Where secrecy or mystery begins, vice or roguery is not far off.

Samuel Johnson (1709-1784) 

Map of Central Caribbean Islands of Guadeloupe and Dominica


Cherbourg, France

November 19, 2008

The man lingered in the dark alley, the bill of his hat pointing through the gray veil of rain that poured off the cafe’s awning. From her seat inside the window, Riley blew at the steam rising off her cafe au lait and watched him from the corner of her eye. He rocked, shifting his weight from one foot to the other. Rain dribbled from the baseball cap jutting out from under his hood. She couldn’t see his face, but she looked down anyway. She knew it in her gut. He was watching her.

Her chest got that dizzy, hollow feeling as her heart rate climbed. She concentrated on slowing her breathing as she had been trained to do. She tried to sip her coffee with nonchalance but grimaced at the taste of it. Either the French had forgotten how to make coffee, or her mouth was dry from nerves. She’d thought she was over all this.

When she glanced up again, the man had disappeared. Riley brushed the hair back from her eyes and pressed her nose to the window. She checked the street in both directions. Her breath fogged the glass, but there was no sign of him. Closing her eyes for a moment, she rested her hot forehead against the cool glass. She was getting as bad as Cole. Perhaps paranoia was contagious, she thought, and that made her sit back in her chair and shake her head.

God, how she missed him. After all these months, she thought of him almost daily. Even the steady morning rain outside the cafe window reminded her of the falling ash.  Down in the islands, it had covered everything – been impossible to wash away. It had blanketed her boat’s decks, clogged her nostrils, turned her sails gray.

But that was more than six months ago. Now she was back in France, in Normandy, watching as another shower battered the awning in front of the cafe where she sipped from a soup-sized bowl of cafe au lait, thinking of all the dead – and tasting ash.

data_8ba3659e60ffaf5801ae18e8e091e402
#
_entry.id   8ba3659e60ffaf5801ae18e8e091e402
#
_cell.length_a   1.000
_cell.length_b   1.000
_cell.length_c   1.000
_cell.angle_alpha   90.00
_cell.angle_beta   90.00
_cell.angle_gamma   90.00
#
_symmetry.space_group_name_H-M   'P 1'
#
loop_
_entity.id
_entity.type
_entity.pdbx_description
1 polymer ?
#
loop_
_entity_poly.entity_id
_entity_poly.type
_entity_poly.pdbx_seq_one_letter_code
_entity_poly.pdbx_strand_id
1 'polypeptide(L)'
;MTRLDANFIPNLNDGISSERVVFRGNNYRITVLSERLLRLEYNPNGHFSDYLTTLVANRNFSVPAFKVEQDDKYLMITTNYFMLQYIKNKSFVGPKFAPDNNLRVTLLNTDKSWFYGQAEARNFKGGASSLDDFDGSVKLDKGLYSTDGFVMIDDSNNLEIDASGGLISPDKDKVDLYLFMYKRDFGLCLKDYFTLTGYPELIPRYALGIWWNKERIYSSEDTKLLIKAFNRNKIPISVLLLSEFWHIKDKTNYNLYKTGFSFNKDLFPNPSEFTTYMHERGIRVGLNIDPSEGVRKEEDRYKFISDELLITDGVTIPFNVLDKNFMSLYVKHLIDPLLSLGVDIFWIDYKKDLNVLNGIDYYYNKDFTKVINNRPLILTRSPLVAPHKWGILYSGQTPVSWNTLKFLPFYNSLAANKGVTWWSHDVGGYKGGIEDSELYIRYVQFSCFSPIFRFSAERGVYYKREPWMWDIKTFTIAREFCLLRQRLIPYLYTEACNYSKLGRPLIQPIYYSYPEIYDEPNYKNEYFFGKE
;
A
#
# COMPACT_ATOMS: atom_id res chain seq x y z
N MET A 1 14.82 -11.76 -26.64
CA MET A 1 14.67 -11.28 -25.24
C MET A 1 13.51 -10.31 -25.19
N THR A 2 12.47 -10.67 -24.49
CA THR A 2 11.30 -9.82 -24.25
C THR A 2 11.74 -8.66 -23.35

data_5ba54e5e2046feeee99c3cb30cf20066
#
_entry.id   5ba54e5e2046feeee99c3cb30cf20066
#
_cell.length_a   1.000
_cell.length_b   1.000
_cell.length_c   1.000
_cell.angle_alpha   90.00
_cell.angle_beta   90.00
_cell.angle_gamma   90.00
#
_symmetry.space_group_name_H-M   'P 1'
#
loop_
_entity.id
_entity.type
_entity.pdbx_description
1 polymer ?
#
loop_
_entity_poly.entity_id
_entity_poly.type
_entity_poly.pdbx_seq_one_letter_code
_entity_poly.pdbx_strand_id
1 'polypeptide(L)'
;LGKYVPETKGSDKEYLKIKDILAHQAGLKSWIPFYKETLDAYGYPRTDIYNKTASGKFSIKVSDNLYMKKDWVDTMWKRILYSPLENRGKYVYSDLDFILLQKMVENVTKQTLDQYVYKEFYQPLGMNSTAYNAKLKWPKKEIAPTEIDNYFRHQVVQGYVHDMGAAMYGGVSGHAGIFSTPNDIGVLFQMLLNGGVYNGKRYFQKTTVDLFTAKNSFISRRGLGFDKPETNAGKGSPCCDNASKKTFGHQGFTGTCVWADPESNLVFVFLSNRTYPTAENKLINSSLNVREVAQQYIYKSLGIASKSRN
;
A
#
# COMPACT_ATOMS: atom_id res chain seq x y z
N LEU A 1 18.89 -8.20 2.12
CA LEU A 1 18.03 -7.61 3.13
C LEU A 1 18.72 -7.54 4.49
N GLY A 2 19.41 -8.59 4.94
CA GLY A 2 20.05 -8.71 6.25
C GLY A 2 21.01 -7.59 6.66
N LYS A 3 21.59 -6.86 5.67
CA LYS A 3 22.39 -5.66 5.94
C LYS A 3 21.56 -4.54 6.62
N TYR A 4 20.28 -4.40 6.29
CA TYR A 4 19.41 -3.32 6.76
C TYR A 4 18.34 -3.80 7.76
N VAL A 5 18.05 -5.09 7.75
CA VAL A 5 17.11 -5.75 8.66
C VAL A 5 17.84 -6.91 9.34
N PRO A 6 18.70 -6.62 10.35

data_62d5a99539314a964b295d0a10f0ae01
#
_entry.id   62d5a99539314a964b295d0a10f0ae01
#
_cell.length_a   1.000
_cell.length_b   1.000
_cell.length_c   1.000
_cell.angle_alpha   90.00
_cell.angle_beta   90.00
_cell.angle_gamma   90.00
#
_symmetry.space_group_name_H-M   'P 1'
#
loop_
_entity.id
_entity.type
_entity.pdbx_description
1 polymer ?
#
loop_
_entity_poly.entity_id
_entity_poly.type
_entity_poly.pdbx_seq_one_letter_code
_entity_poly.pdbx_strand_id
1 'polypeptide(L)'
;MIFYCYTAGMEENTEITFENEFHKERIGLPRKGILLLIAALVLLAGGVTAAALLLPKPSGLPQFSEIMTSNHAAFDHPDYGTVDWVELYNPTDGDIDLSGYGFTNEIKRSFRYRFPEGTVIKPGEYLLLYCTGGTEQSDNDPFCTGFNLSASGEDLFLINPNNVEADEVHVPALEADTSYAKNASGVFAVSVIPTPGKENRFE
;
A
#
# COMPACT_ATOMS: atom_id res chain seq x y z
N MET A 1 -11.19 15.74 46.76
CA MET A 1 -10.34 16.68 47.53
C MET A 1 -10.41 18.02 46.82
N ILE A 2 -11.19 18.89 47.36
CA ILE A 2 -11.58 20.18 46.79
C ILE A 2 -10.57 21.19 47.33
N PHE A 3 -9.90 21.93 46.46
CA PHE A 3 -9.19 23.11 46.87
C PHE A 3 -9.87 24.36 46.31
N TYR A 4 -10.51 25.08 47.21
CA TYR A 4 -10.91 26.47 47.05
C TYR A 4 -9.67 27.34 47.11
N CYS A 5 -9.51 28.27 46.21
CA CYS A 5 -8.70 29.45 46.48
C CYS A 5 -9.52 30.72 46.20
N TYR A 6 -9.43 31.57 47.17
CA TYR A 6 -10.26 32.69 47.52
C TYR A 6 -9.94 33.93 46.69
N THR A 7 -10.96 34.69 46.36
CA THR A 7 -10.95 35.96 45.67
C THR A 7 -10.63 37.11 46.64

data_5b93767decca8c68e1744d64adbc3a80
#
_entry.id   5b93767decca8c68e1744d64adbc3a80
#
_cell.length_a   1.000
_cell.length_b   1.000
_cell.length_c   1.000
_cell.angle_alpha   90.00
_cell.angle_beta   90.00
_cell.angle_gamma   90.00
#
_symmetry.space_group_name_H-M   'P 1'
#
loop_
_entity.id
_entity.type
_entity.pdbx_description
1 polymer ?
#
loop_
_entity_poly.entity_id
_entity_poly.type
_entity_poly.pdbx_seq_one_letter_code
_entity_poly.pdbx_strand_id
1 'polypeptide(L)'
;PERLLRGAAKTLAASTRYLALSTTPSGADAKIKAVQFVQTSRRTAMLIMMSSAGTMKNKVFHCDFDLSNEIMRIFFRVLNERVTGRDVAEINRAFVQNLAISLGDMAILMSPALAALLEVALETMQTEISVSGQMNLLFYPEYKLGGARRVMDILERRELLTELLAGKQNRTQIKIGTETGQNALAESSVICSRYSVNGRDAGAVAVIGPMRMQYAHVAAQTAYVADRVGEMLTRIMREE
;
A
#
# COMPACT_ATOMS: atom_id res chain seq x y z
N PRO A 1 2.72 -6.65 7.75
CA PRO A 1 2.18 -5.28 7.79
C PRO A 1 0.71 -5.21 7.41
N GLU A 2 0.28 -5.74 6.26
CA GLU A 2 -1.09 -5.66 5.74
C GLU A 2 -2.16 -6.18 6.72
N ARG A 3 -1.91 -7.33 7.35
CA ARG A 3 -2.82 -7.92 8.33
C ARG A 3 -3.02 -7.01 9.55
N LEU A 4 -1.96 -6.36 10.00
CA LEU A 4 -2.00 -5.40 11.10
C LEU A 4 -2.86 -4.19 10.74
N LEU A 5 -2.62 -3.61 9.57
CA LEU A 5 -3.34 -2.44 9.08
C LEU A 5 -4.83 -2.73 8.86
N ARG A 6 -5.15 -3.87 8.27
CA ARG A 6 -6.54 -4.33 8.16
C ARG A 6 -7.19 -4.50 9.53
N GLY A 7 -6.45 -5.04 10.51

Tossing some euros onto the table, she abandoned her coffee and pushed back her chair. She pulled on her yellow foul weather jacket. The rain had stopped abruptly so, when she reached the sidewalk, she left her hood down and glanced up at the gray sky. A last fat raindrop caught her in the eye. She brushed the back of her hand across her wet cheek. Not today. No tears.

From behind, someone grabbed her arm. Her fists flew up as she spun around, then she yanked her arm out of the grip of that hard hand. Adrenaline shot through her system and her pulse roared in her ears. The man in the black slicker and ball cap stood behind her. He grunted and held a cardboard sign in front of his chest. Words scrawled in black marker stated that he was both deaf and dumb, a veteran of la guerre l’Indochine.

 She lowered her hands and examined him. His face was partially covered by wraparound sunglasses. Was he blind as well? Scraggly whiskers framed his yellow teeth, and beneath the slicker she saw layers of torn and dirty clothes. He bent down and picked up a crutch; his left leg was wrapped in bandages. Long strands of wet gray hair trailed out from under his cap. Riley inhaled a whiff of day-old garbage, and she saw the look of disgust on her own face reflected in the large mirrored lenses. He reached out a grimy hand, offering her one of several small brown paper bags of roasted chestnuts.